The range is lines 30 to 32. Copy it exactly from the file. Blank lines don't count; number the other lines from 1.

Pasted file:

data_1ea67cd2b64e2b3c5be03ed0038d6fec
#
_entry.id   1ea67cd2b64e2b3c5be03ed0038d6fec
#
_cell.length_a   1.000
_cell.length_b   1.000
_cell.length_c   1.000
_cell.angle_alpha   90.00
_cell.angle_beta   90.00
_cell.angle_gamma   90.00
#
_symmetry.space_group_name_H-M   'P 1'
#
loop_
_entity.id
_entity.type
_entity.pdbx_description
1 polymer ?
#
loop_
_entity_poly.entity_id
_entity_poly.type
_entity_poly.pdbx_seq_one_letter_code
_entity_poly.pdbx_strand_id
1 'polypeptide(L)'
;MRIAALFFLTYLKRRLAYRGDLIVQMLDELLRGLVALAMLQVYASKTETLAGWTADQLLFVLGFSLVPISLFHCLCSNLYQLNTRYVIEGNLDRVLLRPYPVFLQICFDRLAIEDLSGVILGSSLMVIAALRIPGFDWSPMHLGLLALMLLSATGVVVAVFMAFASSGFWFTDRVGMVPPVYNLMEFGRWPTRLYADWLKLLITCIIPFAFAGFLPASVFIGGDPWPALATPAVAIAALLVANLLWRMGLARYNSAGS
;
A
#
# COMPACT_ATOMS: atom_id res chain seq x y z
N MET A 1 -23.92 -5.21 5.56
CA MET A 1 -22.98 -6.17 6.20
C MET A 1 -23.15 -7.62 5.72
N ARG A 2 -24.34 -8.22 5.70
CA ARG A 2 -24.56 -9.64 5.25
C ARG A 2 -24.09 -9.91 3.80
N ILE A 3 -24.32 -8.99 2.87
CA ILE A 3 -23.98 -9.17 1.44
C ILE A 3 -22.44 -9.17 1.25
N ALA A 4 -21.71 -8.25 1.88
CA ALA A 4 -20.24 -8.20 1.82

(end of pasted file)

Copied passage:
# COMPACT_ATOMS: atom_id res chain seq x y z
N MET A 1 -23.92 -5.21 5.56
CA MET A 1 -22.98 -6.17 6.20